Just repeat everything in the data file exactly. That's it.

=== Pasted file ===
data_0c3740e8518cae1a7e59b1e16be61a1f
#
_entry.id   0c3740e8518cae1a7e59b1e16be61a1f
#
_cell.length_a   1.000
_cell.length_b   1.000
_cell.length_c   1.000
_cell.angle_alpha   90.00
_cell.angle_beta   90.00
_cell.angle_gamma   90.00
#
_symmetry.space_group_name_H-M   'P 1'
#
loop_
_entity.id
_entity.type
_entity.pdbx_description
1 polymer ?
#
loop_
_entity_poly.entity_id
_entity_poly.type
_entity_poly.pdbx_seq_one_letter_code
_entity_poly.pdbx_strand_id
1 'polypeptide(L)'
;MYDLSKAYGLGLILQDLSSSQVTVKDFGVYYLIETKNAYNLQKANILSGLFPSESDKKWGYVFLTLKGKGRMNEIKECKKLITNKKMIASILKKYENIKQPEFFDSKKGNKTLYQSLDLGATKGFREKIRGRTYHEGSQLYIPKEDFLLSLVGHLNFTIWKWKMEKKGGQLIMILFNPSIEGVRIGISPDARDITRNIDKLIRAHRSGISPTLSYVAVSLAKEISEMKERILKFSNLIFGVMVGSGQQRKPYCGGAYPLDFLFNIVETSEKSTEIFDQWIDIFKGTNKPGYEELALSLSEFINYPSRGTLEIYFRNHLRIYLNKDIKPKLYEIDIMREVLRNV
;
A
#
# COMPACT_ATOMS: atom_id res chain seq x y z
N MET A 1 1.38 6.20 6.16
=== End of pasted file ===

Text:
data_0c3740e8518cae1a7e59b1e16be61a1f
#
_entry.id   0c3740e8518cae1a7e59b1e16be61a1f
#
_cell.length_a   1.000
_cell.length_b   1.000
_cell.length_c   1.000
_cell.angle_alpha   90.00
_cell.angle_beta   90.00
_cell.angle_gamma   90.00
#
_symmetry.space_group_name_H-M   'P 1'
#
loop_
_entity.id
_entity.type
_entity.pdbx_description
1 polymer ?
#
loop_
_entity_poly.entity_id
_entity_poly.type
_entity_poly.pdbx_seq_one_letter_code
_entity_poly.pdbx_strand_id
1 'polypeptide(L)'
;MYDLSKAYGLGLILQDLSSSQVTVKDFGVYYLIETKNAYNLQKANILSGLFPSESDKKWGYVFLTLKGKGRMNEIKECKKLITNKKMIASILKKYENIKQPEFFDSKKGNKTLYQSLDLGATKGFREKIRGRTYHEGSQLYIPKEDFLLSLVGHLNFTIWKWKMEKKGGQLIMILFNPSIEGVRIGISPDARDITRNIDKLIRAHRSGISPTLSYVAVSLAKEISEMKERILKFSNLIFGVMVGSGQQRKPYCGGAYPLDFLFNIVETSEKSTEIFDQWIDIFKGTNKPGYEELALSLSEFINYPSRGTLEIYFRNHLRIYLNKDIKPKLYEIDIMREVLRNV
;
A
#
# COMPACT_ATOMS: atom_id res chain seq x y z
N MET A 1 1.38 6.20 6.16